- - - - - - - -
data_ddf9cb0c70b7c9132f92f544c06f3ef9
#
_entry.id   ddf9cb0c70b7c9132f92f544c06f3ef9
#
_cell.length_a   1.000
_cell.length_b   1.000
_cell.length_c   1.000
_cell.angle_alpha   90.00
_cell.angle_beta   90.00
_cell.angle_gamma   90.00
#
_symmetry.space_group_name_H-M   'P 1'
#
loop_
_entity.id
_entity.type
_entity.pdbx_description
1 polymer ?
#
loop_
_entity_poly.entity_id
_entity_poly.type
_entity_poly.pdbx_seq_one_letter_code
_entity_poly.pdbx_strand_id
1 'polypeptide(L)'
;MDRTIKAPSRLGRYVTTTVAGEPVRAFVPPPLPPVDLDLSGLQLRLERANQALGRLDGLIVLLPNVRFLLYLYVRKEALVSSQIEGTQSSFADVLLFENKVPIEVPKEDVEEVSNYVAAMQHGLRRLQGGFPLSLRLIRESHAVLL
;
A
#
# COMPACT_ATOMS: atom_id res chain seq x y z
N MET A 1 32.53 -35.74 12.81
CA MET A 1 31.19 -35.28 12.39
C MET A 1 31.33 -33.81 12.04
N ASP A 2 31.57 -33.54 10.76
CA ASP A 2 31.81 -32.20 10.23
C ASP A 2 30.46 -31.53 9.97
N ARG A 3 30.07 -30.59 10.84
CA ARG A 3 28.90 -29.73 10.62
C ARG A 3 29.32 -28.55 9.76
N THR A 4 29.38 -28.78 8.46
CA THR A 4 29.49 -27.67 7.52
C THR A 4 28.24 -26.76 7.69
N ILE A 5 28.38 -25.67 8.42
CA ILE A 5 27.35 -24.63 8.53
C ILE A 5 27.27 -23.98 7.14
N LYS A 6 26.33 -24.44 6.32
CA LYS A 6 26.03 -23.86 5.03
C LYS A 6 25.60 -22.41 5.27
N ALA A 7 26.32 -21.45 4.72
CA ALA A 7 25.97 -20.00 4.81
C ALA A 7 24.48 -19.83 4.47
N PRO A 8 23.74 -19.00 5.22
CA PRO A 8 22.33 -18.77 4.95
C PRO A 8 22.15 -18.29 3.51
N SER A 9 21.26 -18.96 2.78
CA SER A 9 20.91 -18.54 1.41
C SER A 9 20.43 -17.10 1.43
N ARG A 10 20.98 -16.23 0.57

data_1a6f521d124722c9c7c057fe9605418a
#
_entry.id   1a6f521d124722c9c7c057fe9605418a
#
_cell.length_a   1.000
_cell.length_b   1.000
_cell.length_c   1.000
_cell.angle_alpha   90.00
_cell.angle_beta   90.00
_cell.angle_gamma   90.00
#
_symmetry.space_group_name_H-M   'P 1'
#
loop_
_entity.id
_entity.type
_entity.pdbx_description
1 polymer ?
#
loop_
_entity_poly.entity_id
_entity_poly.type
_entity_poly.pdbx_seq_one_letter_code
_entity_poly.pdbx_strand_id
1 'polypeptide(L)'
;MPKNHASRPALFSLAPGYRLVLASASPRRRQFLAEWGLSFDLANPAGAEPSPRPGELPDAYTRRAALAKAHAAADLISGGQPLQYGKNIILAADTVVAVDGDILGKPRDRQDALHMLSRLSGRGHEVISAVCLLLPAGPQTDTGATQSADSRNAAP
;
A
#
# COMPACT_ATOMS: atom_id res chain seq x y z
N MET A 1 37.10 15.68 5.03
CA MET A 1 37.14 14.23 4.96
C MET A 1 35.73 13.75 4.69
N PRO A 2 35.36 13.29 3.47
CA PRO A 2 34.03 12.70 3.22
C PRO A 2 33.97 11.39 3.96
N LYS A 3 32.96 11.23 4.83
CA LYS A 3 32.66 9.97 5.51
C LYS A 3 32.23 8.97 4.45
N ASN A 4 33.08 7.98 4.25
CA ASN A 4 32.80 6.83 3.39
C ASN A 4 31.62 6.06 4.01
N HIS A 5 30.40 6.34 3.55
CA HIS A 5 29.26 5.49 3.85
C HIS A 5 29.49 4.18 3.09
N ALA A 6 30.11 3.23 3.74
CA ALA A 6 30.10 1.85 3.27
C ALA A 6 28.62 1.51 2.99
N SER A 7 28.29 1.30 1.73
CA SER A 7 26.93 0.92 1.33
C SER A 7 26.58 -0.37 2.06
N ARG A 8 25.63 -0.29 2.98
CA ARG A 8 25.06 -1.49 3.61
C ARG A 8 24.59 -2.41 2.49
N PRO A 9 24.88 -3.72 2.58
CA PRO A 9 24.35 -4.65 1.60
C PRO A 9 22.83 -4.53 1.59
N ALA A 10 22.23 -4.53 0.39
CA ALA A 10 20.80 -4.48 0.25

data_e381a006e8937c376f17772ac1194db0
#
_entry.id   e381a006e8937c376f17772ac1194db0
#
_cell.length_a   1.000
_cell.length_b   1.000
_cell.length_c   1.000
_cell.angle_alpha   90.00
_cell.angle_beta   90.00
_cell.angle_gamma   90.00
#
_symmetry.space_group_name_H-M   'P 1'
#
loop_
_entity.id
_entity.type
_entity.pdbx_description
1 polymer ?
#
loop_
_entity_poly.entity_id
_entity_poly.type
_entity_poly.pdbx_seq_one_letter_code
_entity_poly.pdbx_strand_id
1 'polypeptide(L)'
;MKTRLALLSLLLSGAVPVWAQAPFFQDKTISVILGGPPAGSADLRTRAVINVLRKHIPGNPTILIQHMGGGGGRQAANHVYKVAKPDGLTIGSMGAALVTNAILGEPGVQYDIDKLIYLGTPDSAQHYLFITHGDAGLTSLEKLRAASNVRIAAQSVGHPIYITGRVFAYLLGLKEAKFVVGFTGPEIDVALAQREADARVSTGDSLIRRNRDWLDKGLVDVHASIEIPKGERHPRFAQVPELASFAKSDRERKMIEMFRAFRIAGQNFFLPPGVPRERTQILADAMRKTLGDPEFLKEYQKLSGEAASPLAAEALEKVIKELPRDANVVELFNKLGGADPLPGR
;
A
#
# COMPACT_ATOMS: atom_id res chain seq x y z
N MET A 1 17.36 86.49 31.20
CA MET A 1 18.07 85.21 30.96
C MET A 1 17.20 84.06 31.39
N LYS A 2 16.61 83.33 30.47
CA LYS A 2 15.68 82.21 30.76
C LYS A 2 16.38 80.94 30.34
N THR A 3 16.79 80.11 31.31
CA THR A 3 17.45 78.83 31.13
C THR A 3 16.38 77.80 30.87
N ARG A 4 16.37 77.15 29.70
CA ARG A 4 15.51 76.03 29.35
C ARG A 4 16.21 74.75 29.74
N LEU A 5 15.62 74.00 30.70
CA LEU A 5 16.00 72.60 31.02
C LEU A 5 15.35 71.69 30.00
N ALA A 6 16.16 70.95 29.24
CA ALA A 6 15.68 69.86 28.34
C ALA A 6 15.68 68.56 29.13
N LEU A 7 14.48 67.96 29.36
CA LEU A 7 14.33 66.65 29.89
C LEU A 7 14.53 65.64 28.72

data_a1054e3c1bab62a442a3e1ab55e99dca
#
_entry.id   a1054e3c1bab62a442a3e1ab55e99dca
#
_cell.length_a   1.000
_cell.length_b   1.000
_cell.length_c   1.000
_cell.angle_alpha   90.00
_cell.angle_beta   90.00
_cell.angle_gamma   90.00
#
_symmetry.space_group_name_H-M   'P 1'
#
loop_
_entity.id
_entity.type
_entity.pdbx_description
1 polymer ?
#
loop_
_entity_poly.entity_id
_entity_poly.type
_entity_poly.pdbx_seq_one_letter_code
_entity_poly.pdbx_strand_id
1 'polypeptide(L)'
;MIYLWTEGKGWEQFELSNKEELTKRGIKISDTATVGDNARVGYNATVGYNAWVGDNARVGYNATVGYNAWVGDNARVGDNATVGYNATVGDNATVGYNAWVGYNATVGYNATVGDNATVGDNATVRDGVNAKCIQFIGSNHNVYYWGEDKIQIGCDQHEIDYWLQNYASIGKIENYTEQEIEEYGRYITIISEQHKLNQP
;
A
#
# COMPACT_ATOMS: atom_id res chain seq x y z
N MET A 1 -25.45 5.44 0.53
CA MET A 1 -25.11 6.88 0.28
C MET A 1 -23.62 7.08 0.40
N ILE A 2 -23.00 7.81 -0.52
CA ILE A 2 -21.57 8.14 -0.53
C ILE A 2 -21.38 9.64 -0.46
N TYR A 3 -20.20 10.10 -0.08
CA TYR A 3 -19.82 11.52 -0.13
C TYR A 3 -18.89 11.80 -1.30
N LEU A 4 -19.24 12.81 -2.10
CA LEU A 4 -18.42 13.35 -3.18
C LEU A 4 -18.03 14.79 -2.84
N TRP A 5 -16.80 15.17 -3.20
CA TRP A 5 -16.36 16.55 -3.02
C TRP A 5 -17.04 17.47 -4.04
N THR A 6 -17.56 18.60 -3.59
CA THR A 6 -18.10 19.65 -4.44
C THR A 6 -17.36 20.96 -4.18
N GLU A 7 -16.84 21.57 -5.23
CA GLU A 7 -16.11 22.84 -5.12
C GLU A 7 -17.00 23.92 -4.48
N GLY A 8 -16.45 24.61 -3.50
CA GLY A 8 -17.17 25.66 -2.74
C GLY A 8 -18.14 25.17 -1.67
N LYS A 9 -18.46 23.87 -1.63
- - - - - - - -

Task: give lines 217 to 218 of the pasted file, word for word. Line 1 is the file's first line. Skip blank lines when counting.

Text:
N GLU A 7 -16.84 21.57 -5.23
CA GLU A 7 -16.11 22.84 -5.12